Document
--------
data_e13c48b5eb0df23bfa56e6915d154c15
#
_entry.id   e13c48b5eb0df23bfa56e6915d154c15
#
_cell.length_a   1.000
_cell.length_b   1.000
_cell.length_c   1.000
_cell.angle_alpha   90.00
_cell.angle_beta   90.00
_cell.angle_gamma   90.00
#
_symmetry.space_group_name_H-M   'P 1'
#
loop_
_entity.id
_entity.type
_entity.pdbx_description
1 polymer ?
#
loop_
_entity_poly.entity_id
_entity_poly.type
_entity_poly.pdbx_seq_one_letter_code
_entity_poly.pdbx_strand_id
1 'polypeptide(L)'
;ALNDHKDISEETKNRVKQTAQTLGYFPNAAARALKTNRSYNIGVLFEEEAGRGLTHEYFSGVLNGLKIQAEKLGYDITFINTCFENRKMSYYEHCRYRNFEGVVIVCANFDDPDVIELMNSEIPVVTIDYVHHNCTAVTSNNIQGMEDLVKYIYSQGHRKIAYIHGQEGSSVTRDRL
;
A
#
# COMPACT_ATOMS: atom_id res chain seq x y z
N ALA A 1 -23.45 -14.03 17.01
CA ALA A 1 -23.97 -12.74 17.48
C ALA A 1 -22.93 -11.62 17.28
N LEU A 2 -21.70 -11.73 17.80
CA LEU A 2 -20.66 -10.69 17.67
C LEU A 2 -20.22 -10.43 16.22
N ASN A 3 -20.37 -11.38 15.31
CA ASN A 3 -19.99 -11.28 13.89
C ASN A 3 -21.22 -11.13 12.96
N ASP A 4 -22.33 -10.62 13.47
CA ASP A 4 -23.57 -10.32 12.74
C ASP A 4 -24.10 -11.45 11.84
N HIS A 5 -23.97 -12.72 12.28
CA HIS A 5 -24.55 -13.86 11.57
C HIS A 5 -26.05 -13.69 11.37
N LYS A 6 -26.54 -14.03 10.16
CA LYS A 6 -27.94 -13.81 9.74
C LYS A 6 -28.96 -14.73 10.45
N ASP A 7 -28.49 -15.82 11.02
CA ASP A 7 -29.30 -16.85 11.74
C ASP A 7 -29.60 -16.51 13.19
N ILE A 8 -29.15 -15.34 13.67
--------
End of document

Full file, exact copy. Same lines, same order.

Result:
data_e13c48b5eb0df23bfa56e6915d154c15
#
_entry.id   e13c48b5eb0df23bfa56e6915d154c15
#
_cell.length_a   1.000
_cell.length_b   1.000
_cell.length_c   1.000
_cell.angle_alpha   90.00
_cell.angle_beta   90.00
_cell.angle_gamma   90.00
#
_symmetry.space_group_name_H-M   'P 1'
#
loop_
_entity.id
_entity.type
_entity.pdbx_description
1 polymer ?
#
loop_
_entity_poly.entity_id
_entity_poly.type
_entity_poly.pdbx_seq_one_letter_code
_entity_poly.pdbx_strand_id
1 'polypeptide(L)'
;ALNDHKDISEETKNRVKQTAQTLGYFPNAAARALKTNRSYNIGVLFEEEAGRGLTHEYFSGVLNGLKIQAEKLGYDITFINTCFENRKMSYYEHCRYRNFEGVVIVCANFDDPDVIELMNSEIPVVTIDYVHHNCTAVTSNNIQGMEDLVKYIYSQGHRKIAYIHGQEGSSVTRDRL
;
A
#
# COMPACT_ATOMS: atom_id res chain seq x y z
N ALA A 1 -23.45 -14.03 17.01
CA ALA A 1 -23.97 -12.74 17.48
C ALA A 1 -22.93 -11.62 17.28
N LEU A 2 -21.70 -11.73 17.80
CA LEU A 2 -20.66 -10.69 17.67
C LEU A 2 -20.22 -10.43 16.22
N ASN A 3 -20.37 -11.38 15.31
CA ASN A 3 -19.99 -11.28 13.89
C ASN A 3 -21.22 -11.13 12.96
N ASP A 4 -22.33 -10.62 13.47
CA ASP A 4 -23.57 -10.32 12.74
C ASP A 4 -24.10 -11.45 11.84
N HIS A 5 -23.97 -12.72 12.28
CA HIS A 5 -24.55 -13.86 11.57
C HIS A 5 -26.05 -13.69 11.37
N LYS A 6 -26.54 -14.03 10.16
CA LYS A 6 -27.94 -13.81 9.74
C LYS A 6 -28.96 -14.73 10.45
N ASP A 7 -28.49 -15.82 11.02
CA ASP A 7 -29.30 -16.85 11.74
C ASP A 7 -29.60 -16.51 13.19
N ILE A 8 -29.15 -15.34 13.67